This last chapter takes us to the present day. Custom chips can still be quite vexing to build. Innovations such as extreme ultraviolet lithography have helped somewhat with the wavelength of light problem. But the cost of this technology limits its use, and the most advanced processes have their own set of counter-intuitive challenges.
Something else has happened, however, that is changing the landscape. It’s a series of events. Up to about 10 years ago, chips defined the market and software was written to run on those chips. Over the past 10 years that has started to invert. More and more, software is defining markets and chips are designed to run the software. This is how almost every artificial intelligence (AI) feature works, from the self-driving car to Amazon Alexa. These markets are quite large as well. That certainly helps defray design costs. So does an infusion of many new and well-funded companies into the chip business. Consider that Amazon, Google, Apple, and Facebook didn’t design chips 10 years ago. Today, they dominate the chip landscape. I touched on some of this in my prior blog post.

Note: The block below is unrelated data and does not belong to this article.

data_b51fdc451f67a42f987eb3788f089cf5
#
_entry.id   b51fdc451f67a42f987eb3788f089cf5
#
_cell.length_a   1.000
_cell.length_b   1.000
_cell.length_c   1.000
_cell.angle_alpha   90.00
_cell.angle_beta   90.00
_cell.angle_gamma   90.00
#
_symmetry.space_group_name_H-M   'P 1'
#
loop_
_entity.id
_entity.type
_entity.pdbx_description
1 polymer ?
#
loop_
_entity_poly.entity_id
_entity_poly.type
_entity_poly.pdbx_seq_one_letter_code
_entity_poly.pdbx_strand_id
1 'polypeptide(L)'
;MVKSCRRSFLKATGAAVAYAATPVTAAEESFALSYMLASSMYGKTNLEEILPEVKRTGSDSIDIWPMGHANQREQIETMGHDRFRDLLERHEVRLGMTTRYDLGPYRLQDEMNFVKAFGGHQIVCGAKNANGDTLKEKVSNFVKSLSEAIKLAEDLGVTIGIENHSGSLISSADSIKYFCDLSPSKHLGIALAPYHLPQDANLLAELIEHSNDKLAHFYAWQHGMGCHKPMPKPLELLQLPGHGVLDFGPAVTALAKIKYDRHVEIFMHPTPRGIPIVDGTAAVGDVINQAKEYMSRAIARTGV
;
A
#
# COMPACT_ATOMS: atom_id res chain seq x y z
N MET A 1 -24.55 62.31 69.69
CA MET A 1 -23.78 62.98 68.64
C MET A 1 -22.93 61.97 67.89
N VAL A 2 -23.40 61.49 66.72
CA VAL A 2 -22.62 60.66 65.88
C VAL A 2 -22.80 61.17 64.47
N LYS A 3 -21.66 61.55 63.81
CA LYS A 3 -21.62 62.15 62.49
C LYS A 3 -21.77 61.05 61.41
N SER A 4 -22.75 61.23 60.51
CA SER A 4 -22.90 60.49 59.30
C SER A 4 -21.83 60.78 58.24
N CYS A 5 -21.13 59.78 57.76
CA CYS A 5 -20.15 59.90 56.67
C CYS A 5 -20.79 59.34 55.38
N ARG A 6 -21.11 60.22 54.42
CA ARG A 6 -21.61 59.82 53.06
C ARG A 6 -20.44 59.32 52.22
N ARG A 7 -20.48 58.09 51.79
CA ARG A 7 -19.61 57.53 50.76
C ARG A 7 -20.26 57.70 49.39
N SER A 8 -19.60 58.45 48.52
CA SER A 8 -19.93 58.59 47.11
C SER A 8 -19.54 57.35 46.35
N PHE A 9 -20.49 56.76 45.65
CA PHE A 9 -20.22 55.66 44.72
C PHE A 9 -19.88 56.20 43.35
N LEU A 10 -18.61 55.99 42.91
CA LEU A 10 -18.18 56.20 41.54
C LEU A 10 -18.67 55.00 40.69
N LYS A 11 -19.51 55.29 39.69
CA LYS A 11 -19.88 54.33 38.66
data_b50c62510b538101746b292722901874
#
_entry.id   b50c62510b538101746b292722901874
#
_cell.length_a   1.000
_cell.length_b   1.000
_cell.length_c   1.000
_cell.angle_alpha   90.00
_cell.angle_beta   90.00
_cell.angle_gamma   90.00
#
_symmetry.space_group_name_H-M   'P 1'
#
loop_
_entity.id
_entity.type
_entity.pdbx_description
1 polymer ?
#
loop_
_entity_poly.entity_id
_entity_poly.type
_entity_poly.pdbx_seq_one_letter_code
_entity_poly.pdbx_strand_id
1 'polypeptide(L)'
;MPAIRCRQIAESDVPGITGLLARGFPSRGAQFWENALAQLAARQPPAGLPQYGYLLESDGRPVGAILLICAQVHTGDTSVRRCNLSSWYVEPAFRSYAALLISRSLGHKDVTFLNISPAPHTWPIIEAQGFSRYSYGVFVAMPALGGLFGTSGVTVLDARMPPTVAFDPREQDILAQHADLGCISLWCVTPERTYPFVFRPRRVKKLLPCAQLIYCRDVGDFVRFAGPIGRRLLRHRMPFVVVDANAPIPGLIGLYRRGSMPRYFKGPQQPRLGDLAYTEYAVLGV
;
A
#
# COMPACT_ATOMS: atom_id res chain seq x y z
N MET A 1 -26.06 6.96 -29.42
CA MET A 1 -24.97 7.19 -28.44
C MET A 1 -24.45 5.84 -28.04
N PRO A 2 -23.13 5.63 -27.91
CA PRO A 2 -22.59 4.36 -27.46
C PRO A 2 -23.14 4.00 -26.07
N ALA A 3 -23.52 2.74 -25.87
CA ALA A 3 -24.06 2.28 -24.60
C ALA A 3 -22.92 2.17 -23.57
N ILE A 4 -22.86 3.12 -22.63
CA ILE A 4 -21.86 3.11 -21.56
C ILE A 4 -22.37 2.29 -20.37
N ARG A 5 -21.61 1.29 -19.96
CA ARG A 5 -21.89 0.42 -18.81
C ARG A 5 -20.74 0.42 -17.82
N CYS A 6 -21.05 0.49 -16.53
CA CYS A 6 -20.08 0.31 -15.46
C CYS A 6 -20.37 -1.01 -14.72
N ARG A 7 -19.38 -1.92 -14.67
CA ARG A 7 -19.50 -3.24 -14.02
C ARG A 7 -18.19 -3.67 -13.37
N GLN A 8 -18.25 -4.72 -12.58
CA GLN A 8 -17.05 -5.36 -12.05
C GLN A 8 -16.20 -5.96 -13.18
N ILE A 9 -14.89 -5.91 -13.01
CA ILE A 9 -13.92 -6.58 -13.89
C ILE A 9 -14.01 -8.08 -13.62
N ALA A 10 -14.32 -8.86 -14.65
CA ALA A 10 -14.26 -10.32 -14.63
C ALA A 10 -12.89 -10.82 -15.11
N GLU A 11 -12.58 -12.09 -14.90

The methods being used to deliver technology are also evolving. Beyond a new, smaller, faster, and lower power chip, there are now multi-die design strategies as well as some very innovative ways to marry software and chips.
I don’t know when Chapter Four will end, but I know there are exciting times ahead. There is so much more to say about these developments. And we have more to say, and soon. So, keep watching.
For now, I’ll leave you with the simple observation that the universe is cyclic in nature, so this was all quite predictable.